Copyright Infringement Case of the Day: SkyNews ignores licensing restrictions from the public
Published on 02.01.12
Back in 2009, while we were working on building Myows Online Copyright App, I remember reading about Sky News using a Twitpic picture by Joe Neale without permission or licensing and the debate that followed.
In Today’s case, the perpetrator is again SkyNews, this time using a 1 minute Youtube video without seeking permission and then using legalese bullying techniques to reach an ersatz settlement.
When Terence Eden discovered that a video about O2′s Security flaws he uploaded on Youtube (with usage restrictions) had been used on SkyNews, the news channel of the year shamelessly first offered to pay a laughable 75$ compensation.
Terence rightfully refused and instead asked for a reasonable 1500$ fee.
To add insult to injury, the answer he then received is proper white-collar Goliath intimidation:
As I indicated, we do not yet agree on a sensible figure for this use.
Bearing in mind you are now invoking the Copyright Designs and Patents Act I have placed this matter in the hands of our lawyers.
This does not represent an unwillingness to come to an agreement between us but, unfortunately, it is likely to slow the progress slightly.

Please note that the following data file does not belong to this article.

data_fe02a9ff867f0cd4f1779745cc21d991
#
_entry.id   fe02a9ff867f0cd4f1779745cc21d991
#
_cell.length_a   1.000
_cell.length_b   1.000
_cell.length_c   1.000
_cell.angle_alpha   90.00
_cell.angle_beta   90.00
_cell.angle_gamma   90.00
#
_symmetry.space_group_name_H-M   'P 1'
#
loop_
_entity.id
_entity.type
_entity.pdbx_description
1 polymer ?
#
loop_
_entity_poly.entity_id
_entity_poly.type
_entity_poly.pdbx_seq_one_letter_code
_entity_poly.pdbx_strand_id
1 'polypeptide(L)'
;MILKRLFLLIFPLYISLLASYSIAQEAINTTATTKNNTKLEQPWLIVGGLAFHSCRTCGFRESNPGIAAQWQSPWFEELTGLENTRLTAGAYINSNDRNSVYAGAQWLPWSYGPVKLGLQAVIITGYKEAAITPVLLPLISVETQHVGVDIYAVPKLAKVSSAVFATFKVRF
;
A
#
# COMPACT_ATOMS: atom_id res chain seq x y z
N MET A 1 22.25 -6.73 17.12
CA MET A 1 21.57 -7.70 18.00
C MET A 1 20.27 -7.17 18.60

So now we have a giant news channel that steals content from the public, then only offers to pay $75 when caught, or else the matter “must go to their legal department that will slow down the process”. I cannot believe that SkyNews is unable to provide a proper licensing fee for it’s content without resorting to such techniques.
No, it’s not OK to just steal someone’s work, and if they catch you to offer a tiny fraction of what the cost would be to produce it in a proper way.
It’s like someone taking a train without buying a ticket - if that person gets caught, has money and attitude, should they be allowed to get away with paying 1/4 of the regular price? What would that say to the other passengers who’ve duly paid for their ride?
So how did this gripping copyright saga end? To be honest, quite disappointingly.
Head over to the original article Sky News Infringed My Copyright on Terence Eden’s blog to find out.
Perhaps this is a clever ploy to force content creators worldwide to watch SkyNews, just in case they discover one of their pics or videos being used without permission? Skynews, we’re keeping an eye on you, and you can’t fool all the people all time!